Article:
On March 27, 2017, the Administrator filed a motion to remand the enforcement action. Marlette, Docket No. 25. On April 25, 2017, the Administrator filed the current motion to dismiss this case. Docket No. 18. The Administrator argues that Cross River Bank lacks standing because it alleges only attenuated injury and that Cross River Bank fails to state a claim because Colorado usury laws are not preempted when applied to non-bank entities. Id. at 4-11. The Administrator also argues that, in the event the enforcement action is remanded to state court, the Court must abstain from hearing Cross River Bank's claim pursuant to Younger v. Harris, 401 U.S. 37 (1971), or, in the alternative, that the Court should decline to exercise jurisdiction to issue a declaratory judgment. Docket No. 18 at 11-15.

         The Court has granted the Administrator's motion to remand the enforcement action to state court. Marlette, Docket No. 58.

         II. ANALYSIS

         The Court addresses only the issue of Younger abstention because it is dispositive.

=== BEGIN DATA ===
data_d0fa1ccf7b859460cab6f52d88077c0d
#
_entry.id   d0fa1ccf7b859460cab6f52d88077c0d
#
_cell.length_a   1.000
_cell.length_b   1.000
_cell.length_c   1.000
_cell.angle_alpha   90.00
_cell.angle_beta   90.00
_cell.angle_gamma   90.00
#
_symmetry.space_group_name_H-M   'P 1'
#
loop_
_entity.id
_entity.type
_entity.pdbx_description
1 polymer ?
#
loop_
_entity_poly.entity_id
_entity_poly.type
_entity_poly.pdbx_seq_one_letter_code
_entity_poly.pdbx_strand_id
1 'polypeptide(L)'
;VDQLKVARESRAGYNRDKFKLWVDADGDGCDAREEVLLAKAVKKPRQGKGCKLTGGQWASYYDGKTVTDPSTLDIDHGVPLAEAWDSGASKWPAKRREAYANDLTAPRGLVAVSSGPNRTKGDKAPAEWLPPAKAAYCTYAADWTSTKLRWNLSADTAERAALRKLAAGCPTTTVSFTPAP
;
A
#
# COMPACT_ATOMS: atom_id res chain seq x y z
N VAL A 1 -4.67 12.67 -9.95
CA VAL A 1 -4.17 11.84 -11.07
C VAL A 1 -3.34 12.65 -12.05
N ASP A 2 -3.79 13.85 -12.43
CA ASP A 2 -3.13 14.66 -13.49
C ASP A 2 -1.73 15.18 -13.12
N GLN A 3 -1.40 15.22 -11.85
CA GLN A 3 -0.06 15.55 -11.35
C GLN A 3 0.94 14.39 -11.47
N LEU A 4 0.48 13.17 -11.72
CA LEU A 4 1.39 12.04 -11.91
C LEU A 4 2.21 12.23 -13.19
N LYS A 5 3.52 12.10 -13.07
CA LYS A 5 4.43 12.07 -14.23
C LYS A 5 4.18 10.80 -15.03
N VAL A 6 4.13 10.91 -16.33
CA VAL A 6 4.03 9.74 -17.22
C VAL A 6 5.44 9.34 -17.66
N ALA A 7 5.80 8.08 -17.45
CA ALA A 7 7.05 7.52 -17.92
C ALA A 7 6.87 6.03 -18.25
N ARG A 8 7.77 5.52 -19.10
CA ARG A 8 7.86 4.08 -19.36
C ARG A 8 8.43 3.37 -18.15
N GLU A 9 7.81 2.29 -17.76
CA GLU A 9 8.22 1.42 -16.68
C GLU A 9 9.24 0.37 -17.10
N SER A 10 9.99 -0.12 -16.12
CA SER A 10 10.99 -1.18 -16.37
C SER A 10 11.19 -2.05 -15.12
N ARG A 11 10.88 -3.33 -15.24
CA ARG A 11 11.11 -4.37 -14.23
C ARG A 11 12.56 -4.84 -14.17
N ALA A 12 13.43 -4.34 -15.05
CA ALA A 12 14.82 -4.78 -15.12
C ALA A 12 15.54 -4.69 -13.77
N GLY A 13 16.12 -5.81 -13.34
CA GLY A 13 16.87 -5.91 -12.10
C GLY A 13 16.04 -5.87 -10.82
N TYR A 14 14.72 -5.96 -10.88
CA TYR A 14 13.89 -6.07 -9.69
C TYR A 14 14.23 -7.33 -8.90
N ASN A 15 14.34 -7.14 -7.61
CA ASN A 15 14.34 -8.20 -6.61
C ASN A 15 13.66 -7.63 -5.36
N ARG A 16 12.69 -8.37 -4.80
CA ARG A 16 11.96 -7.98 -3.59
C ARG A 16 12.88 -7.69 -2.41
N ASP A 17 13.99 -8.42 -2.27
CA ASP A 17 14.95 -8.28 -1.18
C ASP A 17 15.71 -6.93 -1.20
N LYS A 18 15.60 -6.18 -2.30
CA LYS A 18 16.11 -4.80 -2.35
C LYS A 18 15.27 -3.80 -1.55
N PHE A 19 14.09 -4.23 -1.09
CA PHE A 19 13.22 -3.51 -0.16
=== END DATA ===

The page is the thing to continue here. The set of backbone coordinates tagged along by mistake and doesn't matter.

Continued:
In Younger, the Supreme Court ruled that a district court's injunction of a pending state court criminal prosecution violated “the national policy forbidding federal courts to stay or enjoin pending state court proceedings except under special circumstances.” 401 U.S. at 41. Younger abstention dictates “that federal courts not interfere with state court proceedings by granting equitable relief - such as injunctions of important state proceedings or declaratory judgments regarding constitutional issues in those proceedings - when such relief could adequately be sought before the state court.” Rienhardt v. Kelly, 164 F.3d 1296, 1302 (10th Cir. 1999). Thus, after Younger, even when a federal court would otherwise have jurisdiction to grant declaratory or equitable relief, the court must abstain from exercising jurisdiction when a judgment on the claim would interfere with ongoing state criminal or civil proceedings. D.L. v. Unified Sch. Dist., 392 F.3d 1223, 1227-28 (10th Cir. 2004); see also Samuels v. Mackell, 401 U.S. 66, 73 (1971) (“[W]here an injunction would be impermissible under these principles, declaratory relief should ordinarily be denied as well.”). The Supreme Court has established a threefold analysis for abstention under Younger. “For Younger abstention to apply, there must be an ongoing state judicial . . . proceeding, the presence of an important state interest, and an adequate opportunity to raise federal claims in the state proceedings.” Planned Parenthood of Kansas v. Andersen, 882 F.3d 1205, 1221 (10th Cir. 2018) (alteration marks and internal quotation marks omitted); see also Middlesex Cty. Ethics Comm. v. Garden State Bar Ass'n, 457 U.S. 423, 431-32 (1982); Amanatullah v. Colo. Bd. of Med. Exam'rs, 187 F.3d 1160, 1163 (10th Cir. 1999); Crown Point I, LLC v. Intermountain Rural Elec. Ass'n, 319 F.3d 1211, 1215 (10th Cir. 2003). Younger abstention is mandatory, and a district court does not have discretion whether to abstain unless extraordinary circumstances are present. Weitzel v. Div. of Occupational and Prof'l Licensing of Dep't of Commerce, 240 F.3d 871, 875 (10th Cir. 2001) (citing Amanatullah, 187 F.3d at 1163).